BHP’s clean desk clutter policy


Australians like to work hard and have fun while they do.

AHRI research confirms this but also shows Australian working men and women have never worked harder and are subject to much more workplace stress than ever before.

2010 Australian of the Year Patrick McGorry reminded us that one in five people suffer a workplace illness each year and it’s one in two over a working lifetime. So more than ever, bosses on the job should be conscious that whilst they expect a lot of their people, these workers also want to be cut a bit of slack at a personal level and to be dealt with on the job sensibly, professionally and respectfully.

Australians have many things of which they can be proud and BHP Billiton is one of them. It is our largest company, and the world’s biggest resources firm with an array of very low-cost resource deposits containing an abundance of materials that seven billion people on the planet want more of. But BHP doesn’t feature very much in surveys of the world’s most admired companies, or in the top lists of great places to work.  And that’s more than a little surprising. Every now and then the ears prick up with evidence that things may not be all well there.

A recent page one story in the Australian Financial Review described an eleven page clean desk, food and flower usage policy at BHP. The good news for BHP employees is that it absolved them of any need to think about, or to exercise their judgement on those matters at work in future. Chief executive Marius Kloppers and his colleagues have set that all out in their clean desk policy. If you’re an employee, all you have to do is look, absorb and obey. As long as you don’t look a bit messy, munch audibly or be caught in the company of a politically incorrect odour. Having read the fine print on this one during paid employment time, the workers at the company’s coal face could justifiably be asking themselves two questions: “What on earth are they thinking about up there in the executive suite?” and “Do they have too much time on their hands?”

Clean desk policies aren’t new, but how they are constructed betrays the top management mindset. The best practice policies I have seen focus on three principles:

  • The workplace environment must be professional and appropriate to all reasonable expectations of those who work and visit there
  • It should support a culture that’s high performing and equitable
  • It should reflect an employer’s duty of care in providing a safe, healthy and fit-for-purpose workplace.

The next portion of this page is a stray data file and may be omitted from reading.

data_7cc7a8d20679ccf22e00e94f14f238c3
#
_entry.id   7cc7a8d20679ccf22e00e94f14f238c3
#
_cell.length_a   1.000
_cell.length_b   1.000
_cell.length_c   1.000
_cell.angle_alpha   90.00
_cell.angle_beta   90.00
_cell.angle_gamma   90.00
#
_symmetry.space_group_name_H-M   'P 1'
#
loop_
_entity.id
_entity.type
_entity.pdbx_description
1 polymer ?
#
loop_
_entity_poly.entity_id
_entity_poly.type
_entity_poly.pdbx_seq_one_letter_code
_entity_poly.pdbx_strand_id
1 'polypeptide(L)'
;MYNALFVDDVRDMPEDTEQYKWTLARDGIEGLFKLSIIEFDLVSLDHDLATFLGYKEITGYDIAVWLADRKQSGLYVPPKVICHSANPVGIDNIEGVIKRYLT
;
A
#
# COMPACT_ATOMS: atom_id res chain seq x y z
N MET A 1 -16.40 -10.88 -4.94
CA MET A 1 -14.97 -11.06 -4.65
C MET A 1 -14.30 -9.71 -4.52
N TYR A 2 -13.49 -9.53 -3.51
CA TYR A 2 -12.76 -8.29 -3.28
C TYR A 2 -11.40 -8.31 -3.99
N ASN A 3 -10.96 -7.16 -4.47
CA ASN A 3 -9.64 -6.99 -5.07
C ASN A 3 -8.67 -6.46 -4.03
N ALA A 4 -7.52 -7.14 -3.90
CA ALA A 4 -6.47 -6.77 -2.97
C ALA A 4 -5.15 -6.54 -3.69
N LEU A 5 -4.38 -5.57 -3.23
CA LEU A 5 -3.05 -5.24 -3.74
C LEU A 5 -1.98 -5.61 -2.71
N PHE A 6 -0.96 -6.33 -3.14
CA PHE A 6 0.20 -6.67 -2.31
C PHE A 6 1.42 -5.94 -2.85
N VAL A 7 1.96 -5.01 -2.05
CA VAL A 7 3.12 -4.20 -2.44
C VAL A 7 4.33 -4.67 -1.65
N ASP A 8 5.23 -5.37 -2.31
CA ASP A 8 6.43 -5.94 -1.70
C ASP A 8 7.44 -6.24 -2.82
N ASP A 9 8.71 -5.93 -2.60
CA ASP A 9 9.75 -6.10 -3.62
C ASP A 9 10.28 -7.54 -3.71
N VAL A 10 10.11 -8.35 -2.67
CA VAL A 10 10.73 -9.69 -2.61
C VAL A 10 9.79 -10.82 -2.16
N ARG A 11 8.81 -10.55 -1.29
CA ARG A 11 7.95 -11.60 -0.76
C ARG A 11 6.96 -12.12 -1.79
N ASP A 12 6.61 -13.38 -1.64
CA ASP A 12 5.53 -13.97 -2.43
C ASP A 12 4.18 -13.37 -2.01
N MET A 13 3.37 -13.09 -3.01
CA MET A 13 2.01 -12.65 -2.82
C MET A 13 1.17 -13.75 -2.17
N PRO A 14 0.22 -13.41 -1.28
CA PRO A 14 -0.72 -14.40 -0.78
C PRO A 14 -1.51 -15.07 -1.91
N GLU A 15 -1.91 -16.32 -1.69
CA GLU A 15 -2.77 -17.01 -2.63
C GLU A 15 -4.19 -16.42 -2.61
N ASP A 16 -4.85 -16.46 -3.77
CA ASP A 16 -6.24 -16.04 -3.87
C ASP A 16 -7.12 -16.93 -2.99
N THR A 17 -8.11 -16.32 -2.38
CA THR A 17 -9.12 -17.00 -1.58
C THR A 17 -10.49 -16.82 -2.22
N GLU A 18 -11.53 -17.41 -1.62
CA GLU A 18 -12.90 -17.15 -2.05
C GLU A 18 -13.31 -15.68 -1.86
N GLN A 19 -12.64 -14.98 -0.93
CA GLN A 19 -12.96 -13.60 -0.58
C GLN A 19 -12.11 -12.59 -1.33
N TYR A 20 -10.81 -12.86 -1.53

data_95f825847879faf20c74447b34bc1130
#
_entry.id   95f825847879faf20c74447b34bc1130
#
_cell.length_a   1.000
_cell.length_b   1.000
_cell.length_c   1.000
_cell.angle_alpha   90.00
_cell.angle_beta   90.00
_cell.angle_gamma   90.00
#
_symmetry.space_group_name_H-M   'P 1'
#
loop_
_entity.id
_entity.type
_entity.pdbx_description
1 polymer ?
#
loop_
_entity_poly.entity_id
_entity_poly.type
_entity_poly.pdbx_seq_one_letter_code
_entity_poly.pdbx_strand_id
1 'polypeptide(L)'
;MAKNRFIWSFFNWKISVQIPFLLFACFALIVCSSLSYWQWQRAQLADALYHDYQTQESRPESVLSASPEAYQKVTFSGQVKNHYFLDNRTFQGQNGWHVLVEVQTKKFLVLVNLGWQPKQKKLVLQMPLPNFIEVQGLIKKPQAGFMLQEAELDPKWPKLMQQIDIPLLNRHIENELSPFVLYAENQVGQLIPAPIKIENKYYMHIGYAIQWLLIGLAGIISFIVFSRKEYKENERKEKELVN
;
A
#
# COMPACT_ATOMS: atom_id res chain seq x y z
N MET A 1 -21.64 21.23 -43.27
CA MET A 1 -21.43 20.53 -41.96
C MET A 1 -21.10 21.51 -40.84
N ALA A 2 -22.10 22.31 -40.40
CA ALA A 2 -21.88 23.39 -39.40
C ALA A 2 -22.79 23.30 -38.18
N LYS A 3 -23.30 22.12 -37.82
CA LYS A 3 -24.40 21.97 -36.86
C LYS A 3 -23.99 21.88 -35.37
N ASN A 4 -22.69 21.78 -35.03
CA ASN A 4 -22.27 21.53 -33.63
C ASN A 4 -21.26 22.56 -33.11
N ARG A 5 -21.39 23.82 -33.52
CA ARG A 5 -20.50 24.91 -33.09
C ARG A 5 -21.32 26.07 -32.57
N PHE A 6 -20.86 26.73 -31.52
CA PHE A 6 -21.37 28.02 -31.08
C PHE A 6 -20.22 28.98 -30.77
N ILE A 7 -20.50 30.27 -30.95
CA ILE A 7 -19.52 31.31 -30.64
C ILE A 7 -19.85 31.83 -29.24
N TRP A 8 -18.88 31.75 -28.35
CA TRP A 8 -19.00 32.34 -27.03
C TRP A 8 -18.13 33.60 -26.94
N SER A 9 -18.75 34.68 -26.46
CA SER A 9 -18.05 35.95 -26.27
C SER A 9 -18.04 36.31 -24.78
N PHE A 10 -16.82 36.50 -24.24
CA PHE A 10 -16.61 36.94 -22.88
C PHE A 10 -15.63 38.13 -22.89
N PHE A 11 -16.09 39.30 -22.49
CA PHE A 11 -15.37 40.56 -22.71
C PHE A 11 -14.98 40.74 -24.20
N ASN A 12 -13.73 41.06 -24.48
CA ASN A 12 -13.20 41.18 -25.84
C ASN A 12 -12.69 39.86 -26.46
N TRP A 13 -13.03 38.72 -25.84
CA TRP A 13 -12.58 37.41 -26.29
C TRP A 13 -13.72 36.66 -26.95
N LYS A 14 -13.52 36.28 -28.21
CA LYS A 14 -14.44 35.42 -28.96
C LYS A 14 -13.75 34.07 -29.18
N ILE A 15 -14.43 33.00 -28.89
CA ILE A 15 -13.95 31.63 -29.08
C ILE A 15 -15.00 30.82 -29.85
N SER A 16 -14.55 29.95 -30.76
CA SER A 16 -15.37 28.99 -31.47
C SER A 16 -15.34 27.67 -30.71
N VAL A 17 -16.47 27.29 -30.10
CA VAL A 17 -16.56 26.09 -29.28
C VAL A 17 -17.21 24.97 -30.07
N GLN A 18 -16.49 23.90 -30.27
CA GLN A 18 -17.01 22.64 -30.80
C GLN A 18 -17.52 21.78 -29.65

Beyond that a lot of autonomy is devolved to teams to decide what clean-desk principles mean. Prescriptive rules from the top aren’t usually part of that best practice approach and often drive anomalies where sometimes the cure is worse than the disease.

Let’s take a couple of examples to illustrate the problems which BHP’s lofty clean desk policy tablets may have visited on the workers of the company further down the mountain slopes. At a micro-management level, workers are allowed only one A5 photo on their desk. That may or may not be enough to accommodate a picture of the spouse, the kids and the dog. And if there is a photo of your work team celebrating a memorable success on the job, does that not justify an extra pictorial place alongside the loved ones?

Another anomaly could be as follows. Does the BHP clean desk and food policy apply at board level? The writer has graced a few top 20 boardrooms in his lifetime as a guest or as a presenter, and I am pleased to say that the boards of our largest corporations are particularly hard working. Often their sugar levels drop a bit as a result, and they also need a bit of extra room some days to spread out their papers and i-pads. At times like this does the CEO shoot them with an evil eye?  Directors often work through tea breaks. But it is usual for tea, coffee and biscuits to be served to replenish depleted reserves. In my experience the butternut snap seems to be the biscuit of choice in this style of workplace. Will the boss have now rounded up all the butternut snaps and the iced vo-vos and consigned them down the lift wells into oblivion? And are the board sugar levels dropping as a result? Or do the board members sensibly ignore ridiculous prescriptive policies, chew on a biscuit when needed and get on with their jobs?

A more serious anomaly concerns the increasing number of workers with diabetes. As we know, diabetics need an occasional snack to boost sugar levels and it can be a matter of life and death if they don’t. Another mainstream example is the worker who is engaged on a job 10-11 hours straight who is not allowed to eat at the desk, only later to stand up after meeting the deadline, faint and hit the head on the way down. That could lead to a successful workplace injury claim against the employer. Does the 11 page policy cover these situations? If it does, I would be surprised.

For forty years after the Second World War “command and control” leadership styles ruled the day until the late 1980s. The top business schools taught them. Many of their graduates are now our leading CEOs and board chairs. The more contemporary servant-leadership approach of ‘first among equals’ is described in books such as Daniel Goleman’s Working with Emotional Intelligence, Bill George’s Authentic Leadership, and Vineet Nayar’s Employees First, Customers Second. Surveys of the ‘world’s most admired companies’ reveal that firms with this management style outperform in shareholder value growth in the order of 7% per annum.

The Big Australian’s clean-desk policy is a giant backward step in the genre of modern leadership.

It’s time for this clean-desk policy to be despatched into the dustbin of history or the electronic recycle bin, as appropriate. Such a move will likely prompt cheers from BHP workers that will be heard from Perth, to Melbourne and Johannesburg – even from those with their mouths full of illegal foodstuffs, working hard on the job.

Peter Wilson AM is the national president of the Australian Human Resources Institute.

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W J Forgan-Smith